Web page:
A tester designing a test for a particular application typically first ascertains the specifications of the software product being tested. These specifications are a basic “blueprint” used by the programmer when designing the product, and by providing them to the tester, the tester can better understand how the product is intended to function. From the product specifications, the tester creates a number of “assertions.” An assertion is a determination of how the product will behave when it is performing properly in a given situation or in response to a given set of input values.
For each assertion, the tester then develops a set of software “test cases.” Test cases are scenarios which provide various situations to the product, as described in more detail below. The goal of the test cases is to verify the assertions. Test cases can be short operations which verify one particular function, or they can be longer operations which verify entire processes. For example, an assertion could be made regarding how the program will respond when the installation function is executed within a given operating system or platform. Thus, an entire installation procedure might comprise a single test case. Various test cases are created by the tester in an effort to fully test all aspects of the product.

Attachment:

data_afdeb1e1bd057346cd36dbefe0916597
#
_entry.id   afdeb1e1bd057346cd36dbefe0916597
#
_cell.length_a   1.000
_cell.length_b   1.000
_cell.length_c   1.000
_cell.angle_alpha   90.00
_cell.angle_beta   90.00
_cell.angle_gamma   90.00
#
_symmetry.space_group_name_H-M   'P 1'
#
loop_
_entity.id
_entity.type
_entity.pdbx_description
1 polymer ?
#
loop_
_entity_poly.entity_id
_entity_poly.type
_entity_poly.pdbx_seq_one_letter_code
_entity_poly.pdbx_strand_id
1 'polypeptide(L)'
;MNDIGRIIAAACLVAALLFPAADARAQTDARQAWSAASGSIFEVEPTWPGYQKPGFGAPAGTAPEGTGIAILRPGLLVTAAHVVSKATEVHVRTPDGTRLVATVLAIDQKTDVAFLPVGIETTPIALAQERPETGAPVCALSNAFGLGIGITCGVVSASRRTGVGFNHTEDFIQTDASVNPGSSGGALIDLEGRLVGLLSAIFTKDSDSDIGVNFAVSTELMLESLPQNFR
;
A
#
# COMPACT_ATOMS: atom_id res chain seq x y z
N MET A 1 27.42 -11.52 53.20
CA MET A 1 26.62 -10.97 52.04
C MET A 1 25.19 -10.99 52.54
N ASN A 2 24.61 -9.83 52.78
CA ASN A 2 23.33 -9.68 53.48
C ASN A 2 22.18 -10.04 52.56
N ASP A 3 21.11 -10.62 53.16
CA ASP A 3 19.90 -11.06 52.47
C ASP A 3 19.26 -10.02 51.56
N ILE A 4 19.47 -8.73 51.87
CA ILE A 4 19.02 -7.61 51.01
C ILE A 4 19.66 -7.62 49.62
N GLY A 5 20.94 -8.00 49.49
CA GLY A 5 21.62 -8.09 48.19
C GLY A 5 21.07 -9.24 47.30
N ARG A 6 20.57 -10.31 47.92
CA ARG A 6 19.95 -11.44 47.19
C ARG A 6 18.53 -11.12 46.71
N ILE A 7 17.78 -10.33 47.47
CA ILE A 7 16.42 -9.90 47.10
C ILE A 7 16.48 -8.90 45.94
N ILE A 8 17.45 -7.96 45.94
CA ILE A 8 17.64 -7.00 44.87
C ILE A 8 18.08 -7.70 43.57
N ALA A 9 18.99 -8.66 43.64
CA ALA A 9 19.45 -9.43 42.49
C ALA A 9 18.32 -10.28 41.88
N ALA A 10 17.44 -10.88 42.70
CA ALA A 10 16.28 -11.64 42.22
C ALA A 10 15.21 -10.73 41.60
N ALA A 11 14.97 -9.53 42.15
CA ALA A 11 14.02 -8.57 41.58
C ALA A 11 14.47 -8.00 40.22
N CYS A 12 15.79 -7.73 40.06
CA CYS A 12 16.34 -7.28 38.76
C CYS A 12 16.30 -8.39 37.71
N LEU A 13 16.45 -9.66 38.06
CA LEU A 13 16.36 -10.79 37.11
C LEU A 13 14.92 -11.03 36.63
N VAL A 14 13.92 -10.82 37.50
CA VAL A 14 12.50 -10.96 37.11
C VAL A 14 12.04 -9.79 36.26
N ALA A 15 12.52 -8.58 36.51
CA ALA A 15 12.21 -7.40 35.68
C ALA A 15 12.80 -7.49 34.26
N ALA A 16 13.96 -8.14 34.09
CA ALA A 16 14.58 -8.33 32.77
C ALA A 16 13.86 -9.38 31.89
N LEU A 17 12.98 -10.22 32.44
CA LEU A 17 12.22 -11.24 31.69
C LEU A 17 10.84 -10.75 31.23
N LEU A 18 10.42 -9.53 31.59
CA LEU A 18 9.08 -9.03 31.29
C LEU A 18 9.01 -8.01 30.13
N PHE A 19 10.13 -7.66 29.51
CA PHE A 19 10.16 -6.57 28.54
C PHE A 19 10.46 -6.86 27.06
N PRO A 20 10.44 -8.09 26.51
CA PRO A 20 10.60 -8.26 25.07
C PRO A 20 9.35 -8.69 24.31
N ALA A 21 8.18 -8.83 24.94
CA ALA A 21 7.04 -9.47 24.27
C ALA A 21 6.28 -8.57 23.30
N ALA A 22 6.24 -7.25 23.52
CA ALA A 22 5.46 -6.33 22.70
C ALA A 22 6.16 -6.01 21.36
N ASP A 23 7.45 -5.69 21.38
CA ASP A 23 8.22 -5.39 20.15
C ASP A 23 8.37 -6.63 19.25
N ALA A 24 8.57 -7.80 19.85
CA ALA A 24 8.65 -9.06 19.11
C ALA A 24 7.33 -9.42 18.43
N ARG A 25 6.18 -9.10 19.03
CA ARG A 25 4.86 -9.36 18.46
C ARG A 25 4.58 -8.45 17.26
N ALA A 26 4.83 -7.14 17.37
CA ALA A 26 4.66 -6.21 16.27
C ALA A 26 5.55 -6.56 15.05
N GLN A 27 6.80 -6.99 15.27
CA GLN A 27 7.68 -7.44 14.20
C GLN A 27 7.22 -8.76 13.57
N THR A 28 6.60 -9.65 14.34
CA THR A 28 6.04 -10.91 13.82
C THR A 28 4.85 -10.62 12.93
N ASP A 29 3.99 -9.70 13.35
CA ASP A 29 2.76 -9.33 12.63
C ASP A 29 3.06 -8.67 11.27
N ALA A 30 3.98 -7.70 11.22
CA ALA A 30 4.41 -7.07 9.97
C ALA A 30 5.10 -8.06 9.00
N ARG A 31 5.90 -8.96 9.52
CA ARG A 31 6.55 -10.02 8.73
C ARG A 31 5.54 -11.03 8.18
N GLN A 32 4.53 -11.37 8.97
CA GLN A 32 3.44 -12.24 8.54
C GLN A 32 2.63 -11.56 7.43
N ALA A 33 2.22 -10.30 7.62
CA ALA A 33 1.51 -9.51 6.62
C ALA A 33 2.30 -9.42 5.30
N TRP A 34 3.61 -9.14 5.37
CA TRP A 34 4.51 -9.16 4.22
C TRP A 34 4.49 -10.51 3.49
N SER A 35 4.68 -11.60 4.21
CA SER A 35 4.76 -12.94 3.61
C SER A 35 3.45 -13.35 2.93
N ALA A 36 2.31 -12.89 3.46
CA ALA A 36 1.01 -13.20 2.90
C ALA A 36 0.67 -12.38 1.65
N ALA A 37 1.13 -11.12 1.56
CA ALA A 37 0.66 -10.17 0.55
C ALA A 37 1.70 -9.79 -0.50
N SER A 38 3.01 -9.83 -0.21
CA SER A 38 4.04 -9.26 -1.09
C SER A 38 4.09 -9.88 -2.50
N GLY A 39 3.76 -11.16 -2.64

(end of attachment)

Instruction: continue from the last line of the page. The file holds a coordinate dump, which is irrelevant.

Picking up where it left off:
If every assertion for a given product operating in a particular operating system is verified by using a test case, the product is deemed to be fully tested. Typically, a large number of test cases are required to be developed to test the product in conjunction with various combinations of software and hardware platforms.
Often the tester is provided with little information regarding the structure and design of the code comprising the software product. The product is tested by applying test cases, observing the output of the software product, and comparing the output to the expected result. This type of testing is referred to as “black box” testing. These tests are often conducted manually, and require the tester to carefully record the sequence of test case inputs and the output results from the product.
Separate test cases are typically developed for every product and every platform in which the product could be used. Many scenarios for which test cases are developed are appropriate tests for all products and all platforms. For example, a test case simulating the software installation process is a test case which is desired for virtually every product. In addition, a separate test case to test the installation process for each platform in which the product operates (e.g., windows, MS-DOS, UNIX, etc.) is also appropriate.
In an effort to automate the testing process, scripting and macro languages are often used to conduct the testing process. A script tool or macro tool allows some degree of automation in the test sequence, and aids in reproducing test cases. Examples of such tools are “.BAT” files in the MS-DOS environment and “shell scripts” in the UNIX environment. However, while these tools have aided in the automation of the testing input, collection and analysis of the test results remains largely a manual process.